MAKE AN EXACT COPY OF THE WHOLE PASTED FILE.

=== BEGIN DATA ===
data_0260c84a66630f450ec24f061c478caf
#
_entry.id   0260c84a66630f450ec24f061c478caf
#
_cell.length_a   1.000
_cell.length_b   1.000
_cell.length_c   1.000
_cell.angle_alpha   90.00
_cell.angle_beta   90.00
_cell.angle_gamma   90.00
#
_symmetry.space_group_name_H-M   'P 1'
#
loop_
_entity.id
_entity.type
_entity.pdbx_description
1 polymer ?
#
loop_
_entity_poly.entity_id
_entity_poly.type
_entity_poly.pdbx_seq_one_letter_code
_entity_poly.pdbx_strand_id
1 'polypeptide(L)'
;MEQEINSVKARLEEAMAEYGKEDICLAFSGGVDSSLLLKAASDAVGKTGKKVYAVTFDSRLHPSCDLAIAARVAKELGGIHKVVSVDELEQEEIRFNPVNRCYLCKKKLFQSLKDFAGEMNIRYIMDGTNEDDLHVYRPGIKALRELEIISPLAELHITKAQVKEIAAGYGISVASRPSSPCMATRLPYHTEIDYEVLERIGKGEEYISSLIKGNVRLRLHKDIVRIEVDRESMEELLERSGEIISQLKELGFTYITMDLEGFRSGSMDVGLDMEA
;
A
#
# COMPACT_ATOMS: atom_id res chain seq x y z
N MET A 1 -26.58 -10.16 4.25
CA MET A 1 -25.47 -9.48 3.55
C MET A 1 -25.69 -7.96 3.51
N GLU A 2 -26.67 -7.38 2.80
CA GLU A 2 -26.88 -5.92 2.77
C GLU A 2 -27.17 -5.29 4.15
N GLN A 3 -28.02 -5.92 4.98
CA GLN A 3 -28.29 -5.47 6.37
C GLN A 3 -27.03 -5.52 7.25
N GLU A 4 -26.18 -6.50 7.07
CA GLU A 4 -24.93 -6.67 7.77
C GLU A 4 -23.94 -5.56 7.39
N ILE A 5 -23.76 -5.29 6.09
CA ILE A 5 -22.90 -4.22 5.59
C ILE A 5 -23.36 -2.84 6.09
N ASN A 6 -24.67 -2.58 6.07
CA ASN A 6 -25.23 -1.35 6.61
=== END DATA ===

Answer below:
data_0260c84a66630f450ec24f061c478caf
#
_entry.id   0260c84a66630f450ec24f061c478caf
#
_cell.length_a   1.000
_cell.length_b   1.000
_cell.length_c   1.000
_cell.angle_alpha   90.00
_cell.angle_beta   90.00
_cell.angle_gamma   90.00
#
_symmetry.space_group_name_H-M   'P 1'
#
loop_
_entity.id
_entity.type
_entity.pdbx_description
1 polymer ?
#
loop_
_entity_poly.entity_id
_entity_poly.type
_entity_poly.pdbx_seq_one_letter_code
_entity_poly.pdbx_strand_id
1 'polypeptide(L)'
;MEQEINSVKARLEEAMAEYGKEDICLAFSGGVDSSLLLKAASDAVGKTGKKVYAVTFDSRLHPSCDLAIAARVAKELGGIHKVVSVDELEQEEIRFNPVNRCYLCKKKLFQSLKDFAGEMNIRYIMDGTNEDDLHVYRPGIKALRELEIISPLAELHITKAQVKEIAAGYGISVASRPSSPCMATRLPYHTEIDYEVLERIGKGEEYISSLIKGNVRLRLHKDIVRIEVDRESMEELLERSGEIISQLKELGFTYITMDLEGFRSGSMDVGLDMEA
;
A
#
# COMPACT_ATOMS: atom_id res chain seq x y z
N MET A 1 -26.58 -10.16 4.25
CA MET A 1 -25.47 -9.48 3.55
C MET A 1 -25.69 -7.96 3.51
N GLU A 2 -26.67 -7.38 2.80
CA GLU A 2 -26.88 -5.92 2.77
C GLU A 2 -27.17 -5.29 4.15
N GLN A 3 -28.02 -5.92 4.98
CA GLN A 3 -28.29 -5.47 6.37
C GLN A 3 -27.03 -5.52 7.25
N GLU A 4 -26.18 -6.50 7.07
CA GLU A 4 -24.93 -6.67 7.77
C GLU A 4 -23.94 -5.56 7.39
N ILE A 5 -23.76 -5.29 6.09
CA ILE A 5 -22.90 -4.22 5.59
C ILE A 5 -23.36 -2.84 6.09
N ASN A 6 -24.67 -2.58 6.07
CA ASN A 6 -25.23 -1.35 6.61